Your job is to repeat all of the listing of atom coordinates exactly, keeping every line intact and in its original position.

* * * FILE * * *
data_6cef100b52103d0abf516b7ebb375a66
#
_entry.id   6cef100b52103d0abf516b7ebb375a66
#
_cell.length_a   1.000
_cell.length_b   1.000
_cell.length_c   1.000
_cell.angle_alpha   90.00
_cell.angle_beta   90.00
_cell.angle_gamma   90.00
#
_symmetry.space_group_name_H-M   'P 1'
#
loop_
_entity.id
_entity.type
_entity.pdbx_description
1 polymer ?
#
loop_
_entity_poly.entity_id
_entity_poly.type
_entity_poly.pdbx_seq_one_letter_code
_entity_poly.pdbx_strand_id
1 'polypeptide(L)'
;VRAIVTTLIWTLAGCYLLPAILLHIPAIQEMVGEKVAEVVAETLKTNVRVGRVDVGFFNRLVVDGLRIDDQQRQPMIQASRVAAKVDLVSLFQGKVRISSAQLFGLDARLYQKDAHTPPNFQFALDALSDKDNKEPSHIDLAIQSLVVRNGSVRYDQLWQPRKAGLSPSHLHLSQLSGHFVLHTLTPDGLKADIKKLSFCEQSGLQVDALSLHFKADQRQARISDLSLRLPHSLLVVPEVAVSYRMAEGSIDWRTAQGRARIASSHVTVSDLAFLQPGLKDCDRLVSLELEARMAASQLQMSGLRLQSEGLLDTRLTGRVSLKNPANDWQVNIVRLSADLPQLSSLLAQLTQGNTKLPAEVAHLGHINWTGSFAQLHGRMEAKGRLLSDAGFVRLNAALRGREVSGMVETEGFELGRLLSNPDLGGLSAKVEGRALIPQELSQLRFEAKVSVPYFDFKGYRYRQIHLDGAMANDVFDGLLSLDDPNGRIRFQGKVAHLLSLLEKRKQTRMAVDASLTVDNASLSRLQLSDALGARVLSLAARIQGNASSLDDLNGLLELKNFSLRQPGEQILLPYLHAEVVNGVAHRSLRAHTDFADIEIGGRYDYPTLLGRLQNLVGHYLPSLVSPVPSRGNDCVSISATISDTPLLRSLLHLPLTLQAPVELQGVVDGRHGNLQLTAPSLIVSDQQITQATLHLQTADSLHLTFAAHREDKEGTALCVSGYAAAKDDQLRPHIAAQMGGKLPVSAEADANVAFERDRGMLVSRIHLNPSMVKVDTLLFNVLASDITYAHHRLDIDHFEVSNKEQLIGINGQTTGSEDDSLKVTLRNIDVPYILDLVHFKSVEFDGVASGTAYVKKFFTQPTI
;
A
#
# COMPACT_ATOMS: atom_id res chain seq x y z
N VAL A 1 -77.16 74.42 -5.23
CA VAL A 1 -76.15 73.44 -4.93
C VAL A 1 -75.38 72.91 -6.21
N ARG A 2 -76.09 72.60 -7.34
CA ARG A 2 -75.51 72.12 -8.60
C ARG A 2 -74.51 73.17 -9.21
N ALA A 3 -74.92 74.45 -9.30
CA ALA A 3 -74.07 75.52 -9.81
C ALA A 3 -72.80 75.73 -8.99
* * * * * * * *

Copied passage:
data_6cef100b52103d0abf516b7ebb375a66
#
_entry.id   6cef100b52103d0abf516b7ebb375a66
#
_cell.length_a   1.000
_cell.length_b   1.000
_cell.length_c   1.000
_cell.angle_alpha   90.00
_cell.angle_beta   90.00
_cell.angle_gamma   90.00
#
_symmetry.space_group_name_H-M   'P 1'
#
loop_
_entity.id
_entity.type
_entity.pdbx_description
1 polymer ?
#
loop_
_entity_poly.entity_id
_entity_poly.type
_entity_poly.pdbx_seq_one_letter_code
_entity_poly.pdbx_strand_id
1 'polypeptide(L)'
;VRAIVTTLIWTLAGCYLLPAILLHIPAIQEMVGEKVAEVVAETLKTNVRVGRVDVGFFNRLVVDGLRIDDQQRQPMIQASRVAAKVDLVSLFQGKVRISSAQLFGLDARLYQKDAHTPPNFQFALDALSDKDNKEPSHIDLAIQSLVVRNGSVRYDQLWQPRKAGLSPSHLHLSQLSGHFVLHTLTPDGLKADIKKLSFCEQSGLQVDALSLHFKADQRQARISDLSLRLPHSLLVVPEVAVSYRMAEGSIDWRTAQGRARIASSHVTVSDLAFLQPGLKDCDRLVSLELEARMAASQLQMSGLRLQSEGLLDTRLTGRVSLKNPANDWQVNIVRLSADLPQLSSLLAQLTQGNTKLPAEVAHLGHINWTGSFAQLHGRMEAKGRLLSDAGFVRLNAALRGREVSGMVETEGFELGRLLSNPDLGGLSAKVEGRALIPQELSQLRFEAKVSVPYFDFKGYRYRQIHLDGAMANDVFDGLLSLDDPNGRIRFQGKVAHLLSLLEKRKQTRMAVDASLTVDNASLSRLQLSDALGARVLSLAARIQGNASSLDDLNGLLELKNFSLRQPGEQILLPYLHAEVVNGVAHRSLRAHTDFADIEIGGRYDYPTLLGRLQNLVGHYLPSLVSPVPSRGNDCVSISATISDTPLLRSLLHLPLTLQAPVELQGVVDGRHGNLQLTAPSLIVSDQQITQATLHLQTADSLHLTFAAHREDKEGTALCVSGYAAAKDDQLRPHIAAQMGGKLPVSAEADANVAFERDRGMLVSRIHLNPSMVKVDTLLFNVLASDITYAHHRLDIDHFEVSNKEQLIGINGQTTGSEDDSLKVTLRNIDVPYILDLVHFKSVEFDGVASGTAYVKKFFTQPTI
;
A
#
# COMPACT_ATOMS: atom_id res chain seq x y z
N VAL A 1 -77.16 74.42 -5.23
CA VAL A 1 -76.15 73.44 -4.93
C VAL A 1 -75.38 72.91 -6.21
N ARG A 2 -76.09 72.60 -7.34
CA ARG A 2 -75.51 72.12 -8.60
C ARG A 2 -74.51 73.17 -9.21
N ALA A 3 -74.92 74.45 -9.30
CA ALA A 3 -74.07 75.52 -9.81
C ALA A 3 -72.80 75.73 -8.99